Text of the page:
The other Sam-related pairing was the one that gave me some hope: Quinn has made the most growth of any of the gleesters in the last year, and I want to see her with a guy that may actually be worth her while. Finn's a blank slate, Puck's more trouble than he's worth. But Quinn is showing her sensitivity and intelligence, explaining to Sam that she sticks with the glee club, even though she's back on top of the school's social heap, because they had her back during her pregnancy. That's definitely much different than the Quinn we saw at the beginning of season one. Of course, if Kurt's gaydar is accurate, Quinn's in for yet another heart break.

Finally: Mike Chang! Not only did we get insight into his family life -- his parents love chicken feet salad -- but we got to hear him "sing" for the first time ever! Though I do loved to hear Tina complain about having to go to "Asian couples therapy."

Oh, and one more note: how hard up are these high schoolers when a trip to an Olive Garden-wannabe restaurant generates such competitiveness? Even if they're "legally obligated" to not give you endless breadsticks, the place sounds Italian-esque at best.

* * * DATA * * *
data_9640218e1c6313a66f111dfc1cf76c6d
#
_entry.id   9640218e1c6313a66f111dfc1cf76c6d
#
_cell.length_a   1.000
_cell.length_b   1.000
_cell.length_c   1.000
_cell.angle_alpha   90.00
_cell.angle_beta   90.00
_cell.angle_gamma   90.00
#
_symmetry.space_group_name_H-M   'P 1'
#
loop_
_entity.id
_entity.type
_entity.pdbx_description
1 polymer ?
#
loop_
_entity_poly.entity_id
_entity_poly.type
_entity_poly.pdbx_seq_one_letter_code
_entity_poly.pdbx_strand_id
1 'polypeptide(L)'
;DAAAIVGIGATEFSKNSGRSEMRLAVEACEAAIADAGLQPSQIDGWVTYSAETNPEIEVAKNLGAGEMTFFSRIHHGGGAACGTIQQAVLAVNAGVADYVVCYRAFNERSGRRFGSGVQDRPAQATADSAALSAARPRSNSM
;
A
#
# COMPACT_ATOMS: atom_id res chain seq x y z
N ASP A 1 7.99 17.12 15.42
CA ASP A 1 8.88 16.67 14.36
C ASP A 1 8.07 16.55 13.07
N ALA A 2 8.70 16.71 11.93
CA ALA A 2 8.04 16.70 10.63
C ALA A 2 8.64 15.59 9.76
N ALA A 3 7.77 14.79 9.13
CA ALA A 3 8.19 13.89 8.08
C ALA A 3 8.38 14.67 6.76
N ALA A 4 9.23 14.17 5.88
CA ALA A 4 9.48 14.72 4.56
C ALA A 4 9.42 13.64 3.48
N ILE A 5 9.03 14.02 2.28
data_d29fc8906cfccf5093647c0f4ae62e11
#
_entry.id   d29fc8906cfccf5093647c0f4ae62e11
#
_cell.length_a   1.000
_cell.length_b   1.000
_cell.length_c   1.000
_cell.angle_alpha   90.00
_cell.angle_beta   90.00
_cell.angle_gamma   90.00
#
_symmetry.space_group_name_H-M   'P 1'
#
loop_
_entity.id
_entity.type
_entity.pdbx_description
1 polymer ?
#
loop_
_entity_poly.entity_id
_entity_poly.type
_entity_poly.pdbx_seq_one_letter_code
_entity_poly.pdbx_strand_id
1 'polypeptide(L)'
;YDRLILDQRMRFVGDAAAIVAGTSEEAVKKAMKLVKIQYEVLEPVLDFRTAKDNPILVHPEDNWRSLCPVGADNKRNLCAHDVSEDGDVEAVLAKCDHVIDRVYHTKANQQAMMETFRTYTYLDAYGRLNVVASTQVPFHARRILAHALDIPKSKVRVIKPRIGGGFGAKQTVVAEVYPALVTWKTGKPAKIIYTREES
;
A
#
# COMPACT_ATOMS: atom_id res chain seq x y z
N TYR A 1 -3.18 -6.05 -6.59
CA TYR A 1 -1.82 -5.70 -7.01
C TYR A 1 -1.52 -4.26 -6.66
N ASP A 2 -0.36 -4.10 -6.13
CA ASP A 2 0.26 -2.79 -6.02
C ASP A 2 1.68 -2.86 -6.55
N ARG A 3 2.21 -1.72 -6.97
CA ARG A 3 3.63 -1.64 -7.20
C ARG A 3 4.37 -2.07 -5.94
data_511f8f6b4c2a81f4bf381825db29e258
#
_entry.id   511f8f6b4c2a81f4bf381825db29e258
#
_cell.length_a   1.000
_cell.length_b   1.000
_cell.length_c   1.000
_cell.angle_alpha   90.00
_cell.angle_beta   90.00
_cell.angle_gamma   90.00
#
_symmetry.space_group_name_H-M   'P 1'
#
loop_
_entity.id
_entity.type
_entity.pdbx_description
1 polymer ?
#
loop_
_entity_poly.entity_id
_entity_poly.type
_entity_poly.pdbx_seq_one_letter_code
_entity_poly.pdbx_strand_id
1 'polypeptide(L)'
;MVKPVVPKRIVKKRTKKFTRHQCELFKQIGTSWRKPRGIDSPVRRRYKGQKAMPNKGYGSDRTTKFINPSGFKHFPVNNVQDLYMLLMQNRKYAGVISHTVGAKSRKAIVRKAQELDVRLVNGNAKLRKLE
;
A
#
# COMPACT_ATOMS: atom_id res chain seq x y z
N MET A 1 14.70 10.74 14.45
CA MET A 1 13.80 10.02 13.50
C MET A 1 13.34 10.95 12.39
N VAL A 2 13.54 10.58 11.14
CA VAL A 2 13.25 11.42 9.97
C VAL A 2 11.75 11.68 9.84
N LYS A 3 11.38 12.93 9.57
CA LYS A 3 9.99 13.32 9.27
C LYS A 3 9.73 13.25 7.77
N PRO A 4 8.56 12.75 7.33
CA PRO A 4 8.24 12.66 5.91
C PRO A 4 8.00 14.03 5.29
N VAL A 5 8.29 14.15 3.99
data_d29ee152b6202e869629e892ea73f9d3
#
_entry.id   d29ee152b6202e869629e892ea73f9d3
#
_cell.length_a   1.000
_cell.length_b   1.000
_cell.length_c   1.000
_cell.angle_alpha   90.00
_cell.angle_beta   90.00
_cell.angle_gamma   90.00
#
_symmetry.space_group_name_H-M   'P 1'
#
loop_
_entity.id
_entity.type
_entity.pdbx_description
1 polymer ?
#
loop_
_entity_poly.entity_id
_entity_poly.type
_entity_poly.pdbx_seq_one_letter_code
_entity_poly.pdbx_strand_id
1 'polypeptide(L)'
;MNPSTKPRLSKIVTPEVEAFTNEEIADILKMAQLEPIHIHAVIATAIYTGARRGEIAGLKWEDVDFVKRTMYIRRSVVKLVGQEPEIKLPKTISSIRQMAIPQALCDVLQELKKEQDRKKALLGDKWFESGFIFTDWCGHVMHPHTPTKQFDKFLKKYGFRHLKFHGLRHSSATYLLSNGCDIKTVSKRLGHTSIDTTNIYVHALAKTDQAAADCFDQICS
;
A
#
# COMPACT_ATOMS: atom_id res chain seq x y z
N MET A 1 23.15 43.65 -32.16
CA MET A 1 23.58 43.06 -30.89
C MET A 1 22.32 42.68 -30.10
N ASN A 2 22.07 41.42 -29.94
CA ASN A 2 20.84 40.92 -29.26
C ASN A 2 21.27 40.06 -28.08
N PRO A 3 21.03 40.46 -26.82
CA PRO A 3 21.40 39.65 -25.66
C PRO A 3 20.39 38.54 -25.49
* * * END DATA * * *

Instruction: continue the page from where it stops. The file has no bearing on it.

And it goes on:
Watch our Skype Second Opinion of 'Glee' here

'Glee' airs Tuesdays at 8PM ET on FOX.

(Follow @joelkeller on Twitter.)

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As her SNL appearance showed, Jane doesn't really need auto-tune. I'm pretty sure Monteith does.

October 14 2010 at 3:59 PM Report abuse rate up rate down Reply

Keller is way off base on this one.

It's the "special episodes" that are a comedown. They are gimmicky and appeal mostly to the marketing side of Glee.

Tonight's episode highlighted what I love most about "Glee." This was one of my top episodes so far. Full of heart. Great storyline. Great song choices for all the duets. This episode had all the best aspects of Season One, and it made me forget how popular the show has become in our world. Glee was back to being a simple show about kids with alot of heart and a dream (rather than reminding us of the marketing juggernaut that it has become).